II. The Disapproval Order Inhibits Institutionalization
In disapproving the proposed listing, the Commission points to problems in the bitcoin market that I believe would be mitigated by institutionalizing the market—a phenomenon that bitcoin ETPs would foster. For example, the order points to the price disparities across bitcoin markets. While I contend that the markets are already better connected by active arbitrageurs than the Commission’s order suggests, the establishment of an ETP would invite more price arbitrage and thus better connections among markets. Because authorized participants could compose their baskets with bitcoin obtained from any source, the availability of the ETP would bring prices at different exchanges closer together. Greater participation by institutional investors in the bitcoin market would help to pressure exchanges to bolster their defenses against theft, encourage greater investment in custody solutions in the bitcoin space, and make it more difficult for market manipulators to escape the notice of their fellow market participants.
The disapproval order discourages new institutional participants from entering this market. Worse, it suggests that approval for bitcoin ETPs will come only when bitcoin spot and derivatives markets have matured substantially, yet, at the same time, contributes to further delay in their maturation, as potential institutional investors may reasonably conclude that the Commission will continue to repress market forces for the foreseeable future. As long as these investors decline to enter the bitcoin market because there is no efficient vehicle that would reduce the costs of entry, the features of the bitcoin market that cause the Commission concern are likely to persist.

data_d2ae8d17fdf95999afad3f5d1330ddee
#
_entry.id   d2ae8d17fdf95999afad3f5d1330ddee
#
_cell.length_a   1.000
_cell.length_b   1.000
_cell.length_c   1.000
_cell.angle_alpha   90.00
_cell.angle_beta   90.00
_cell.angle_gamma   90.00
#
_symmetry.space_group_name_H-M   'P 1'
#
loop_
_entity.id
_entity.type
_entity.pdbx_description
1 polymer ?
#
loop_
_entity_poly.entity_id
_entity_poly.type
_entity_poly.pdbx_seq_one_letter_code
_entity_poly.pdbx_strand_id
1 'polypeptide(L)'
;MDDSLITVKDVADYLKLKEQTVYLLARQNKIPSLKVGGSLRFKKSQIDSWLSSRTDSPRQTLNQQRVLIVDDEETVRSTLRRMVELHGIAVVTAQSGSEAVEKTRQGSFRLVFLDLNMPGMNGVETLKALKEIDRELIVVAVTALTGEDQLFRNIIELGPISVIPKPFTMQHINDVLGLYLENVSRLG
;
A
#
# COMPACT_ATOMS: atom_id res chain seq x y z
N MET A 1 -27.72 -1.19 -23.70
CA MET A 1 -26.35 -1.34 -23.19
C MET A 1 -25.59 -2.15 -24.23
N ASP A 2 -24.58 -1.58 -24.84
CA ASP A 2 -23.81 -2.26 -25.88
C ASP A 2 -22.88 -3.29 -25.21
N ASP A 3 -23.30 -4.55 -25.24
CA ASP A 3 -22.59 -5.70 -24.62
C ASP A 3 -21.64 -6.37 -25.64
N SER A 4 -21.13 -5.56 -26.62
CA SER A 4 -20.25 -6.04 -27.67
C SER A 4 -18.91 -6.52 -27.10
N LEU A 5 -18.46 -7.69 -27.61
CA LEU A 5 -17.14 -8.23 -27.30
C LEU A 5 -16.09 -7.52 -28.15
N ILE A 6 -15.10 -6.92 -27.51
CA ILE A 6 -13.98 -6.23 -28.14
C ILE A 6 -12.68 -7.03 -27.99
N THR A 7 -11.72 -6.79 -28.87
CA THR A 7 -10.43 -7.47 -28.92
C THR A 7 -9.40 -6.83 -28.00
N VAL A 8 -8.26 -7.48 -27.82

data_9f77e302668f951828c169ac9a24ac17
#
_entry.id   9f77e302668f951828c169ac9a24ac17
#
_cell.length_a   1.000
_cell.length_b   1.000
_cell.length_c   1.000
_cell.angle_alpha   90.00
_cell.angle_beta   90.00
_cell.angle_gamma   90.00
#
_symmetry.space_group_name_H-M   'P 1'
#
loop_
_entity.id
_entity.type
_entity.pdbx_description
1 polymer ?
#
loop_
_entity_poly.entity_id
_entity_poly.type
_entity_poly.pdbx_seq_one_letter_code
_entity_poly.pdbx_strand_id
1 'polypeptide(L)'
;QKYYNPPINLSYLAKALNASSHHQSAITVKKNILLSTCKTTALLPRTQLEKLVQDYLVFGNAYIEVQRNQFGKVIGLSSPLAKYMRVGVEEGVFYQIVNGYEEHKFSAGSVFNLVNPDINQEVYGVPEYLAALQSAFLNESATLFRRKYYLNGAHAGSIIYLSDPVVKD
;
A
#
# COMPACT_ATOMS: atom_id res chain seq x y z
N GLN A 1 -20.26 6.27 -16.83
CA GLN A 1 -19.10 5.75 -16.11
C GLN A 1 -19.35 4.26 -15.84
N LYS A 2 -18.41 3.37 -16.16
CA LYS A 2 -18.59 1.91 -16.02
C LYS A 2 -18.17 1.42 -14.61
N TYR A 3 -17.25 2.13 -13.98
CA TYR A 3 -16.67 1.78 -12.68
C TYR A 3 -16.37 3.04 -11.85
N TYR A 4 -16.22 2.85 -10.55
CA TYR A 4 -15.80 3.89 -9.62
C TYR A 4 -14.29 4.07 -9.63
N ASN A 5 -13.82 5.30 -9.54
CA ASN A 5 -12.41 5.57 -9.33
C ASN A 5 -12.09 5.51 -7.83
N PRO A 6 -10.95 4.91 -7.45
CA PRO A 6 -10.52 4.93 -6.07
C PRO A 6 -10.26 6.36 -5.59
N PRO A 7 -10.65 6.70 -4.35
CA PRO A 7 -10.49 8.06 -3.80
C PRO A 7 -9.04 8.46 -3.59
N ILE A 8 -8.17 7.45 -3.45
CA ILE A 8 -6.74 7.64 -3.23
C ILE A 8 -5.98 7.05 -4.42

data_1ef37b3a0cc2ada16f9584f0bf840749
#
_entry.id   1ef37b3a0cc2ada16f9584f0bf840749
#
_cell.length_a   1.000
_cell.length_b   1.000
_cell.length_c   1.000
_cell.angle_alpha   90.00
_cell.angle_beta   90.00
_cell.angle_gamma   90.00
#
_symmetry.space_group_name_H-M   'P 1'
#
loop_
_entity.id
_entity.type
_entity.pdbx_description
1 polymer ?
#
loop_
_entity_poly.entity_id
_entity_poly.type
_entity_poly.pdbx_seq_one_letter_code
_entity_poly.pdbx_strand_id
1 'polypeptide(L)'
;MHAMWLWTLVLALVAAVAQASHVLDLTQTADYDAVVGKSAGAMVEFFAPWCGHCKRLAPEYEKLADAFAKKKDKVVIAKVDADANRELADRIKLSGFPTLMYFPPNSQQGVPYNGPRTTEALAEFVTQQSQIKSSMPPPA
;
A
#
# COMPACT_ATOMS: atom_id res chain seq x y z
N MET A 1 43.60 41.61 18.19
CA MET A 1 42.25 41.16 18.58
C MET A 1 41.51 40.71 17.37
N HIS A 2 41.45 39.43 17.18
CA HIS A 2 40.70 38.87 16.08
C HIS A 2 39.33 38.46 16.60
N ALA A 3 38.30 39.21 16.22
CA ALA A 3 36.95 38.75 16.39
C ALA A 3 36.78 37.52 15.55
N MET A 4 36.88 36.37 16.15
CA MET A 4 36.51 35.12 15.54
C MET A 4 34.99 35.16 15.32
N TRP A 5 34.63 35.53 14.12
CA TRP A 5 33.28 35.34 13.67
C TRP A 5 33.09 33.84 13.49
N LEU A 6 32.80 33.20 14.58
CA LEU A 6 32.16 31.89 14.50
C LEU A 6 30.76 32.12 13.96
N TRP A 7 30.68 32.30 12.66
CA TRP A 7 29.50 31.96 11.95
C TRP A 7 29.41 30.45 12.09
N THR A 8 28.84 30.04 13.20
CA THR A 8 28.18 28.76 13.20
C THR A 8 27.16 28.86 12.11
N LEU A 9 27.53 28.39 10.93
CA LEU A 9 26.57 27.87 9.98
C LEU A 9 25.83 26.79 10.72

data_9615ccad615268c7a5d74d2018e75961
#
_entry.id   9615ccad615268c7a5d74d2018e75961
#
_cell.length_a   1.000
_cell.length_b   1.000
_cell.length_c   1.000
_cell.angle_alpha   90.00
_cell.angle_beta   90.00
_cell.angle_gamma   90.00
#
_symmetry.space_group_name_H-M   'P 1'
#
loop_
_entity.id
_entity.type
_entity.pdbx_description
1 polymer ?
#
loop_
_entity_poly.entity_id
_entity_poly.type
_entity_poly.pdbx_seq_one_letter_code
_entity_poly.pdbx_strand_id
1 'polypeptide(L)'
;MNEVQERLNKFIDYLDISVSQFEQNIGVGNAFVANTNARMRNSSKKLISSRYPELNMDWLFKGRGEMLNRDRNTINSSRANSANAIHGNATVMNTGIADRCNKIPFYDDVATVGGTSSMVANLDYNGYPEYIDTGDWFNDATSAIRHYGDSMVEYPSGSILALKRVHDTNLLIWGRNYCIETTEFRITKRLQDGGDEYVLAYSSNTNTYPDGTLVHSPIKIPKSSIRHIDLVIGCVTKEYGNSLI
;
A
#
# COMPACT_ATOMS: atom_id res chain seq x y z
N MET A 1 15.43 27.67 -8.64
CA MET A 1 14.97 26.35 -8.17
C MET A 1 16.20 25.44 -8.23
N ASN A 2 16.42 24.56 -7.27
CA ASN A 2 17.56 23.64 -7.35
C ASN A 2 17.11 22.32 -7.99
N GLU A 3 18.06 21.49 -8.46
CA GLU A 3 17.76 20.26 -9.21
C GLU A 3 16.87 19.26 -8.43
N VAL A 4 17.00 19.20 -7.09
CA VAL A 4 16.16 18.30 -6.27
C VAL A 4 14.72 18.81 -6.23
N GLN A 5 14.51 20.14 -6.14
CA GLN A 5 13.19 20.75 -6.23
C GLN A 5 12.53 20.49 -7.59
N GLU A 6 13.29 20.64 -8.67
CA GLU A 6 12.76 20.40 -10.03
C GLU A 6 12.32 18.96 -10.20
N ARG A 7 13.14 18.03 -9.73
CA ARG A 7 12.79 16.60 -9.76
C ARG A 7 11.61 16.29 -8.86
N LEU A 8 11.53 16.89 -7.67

The disapproval order therefore unintentionally undermines investor protection. It precludes investors from accessing bitcoin through an exchange-listed avenue that offers predictability, transparency, and ease of entry and exit. Investors who want to diversify their portfolios by adding a bitcoin component will be relegated to the spot market, which will not benefit from the increased institutional discipline that approval of this product would bring. These investors also will not have access to the types of disclosures that a listed ETP would provide (and that our regulations are intended to promote).
To maximize investor choice, foster competition, and avoid unnecessarily depriving investors of protections available under the Exchange Act and BZX’s rules, I would approve this order and welcome the Commission’s consideration of other bitcoin-based ETPs that offer different pricing mechanisms, are pegged to bitcoin futures markets, seek to be registered under the Investment Company Act of 1940, or otherwise differ from the ETP at issue here. Investors would benefit from having multiple, competing options for gaining exposure to bitcoin. It is also important that we not give one sponsor a monopoly in providing bitcoin ETPs.
Investors, of course, might conclude, based on the disclosures required in connection with listing the ETP shares, that neither direct nor indirect exposure to bitcoin is appropriate for them. Investors who determine that bitcoin is an appropriate investment may determine that one or more of these ETPs are inconsistent with their needs or are poorly designed to accommodate the unique characteristics of bitcoin. Even if all the ETPs we approve fail to generate investor interest, approval of such products would further the Exchange Act objective of “remov[ing] impediments to . . . a free and open market” and empower them to make their own decisions about the merits of these products. The majority’s disapproval erects impediments and disempowers investors.
III. The Disapproval Order Dampens Innovation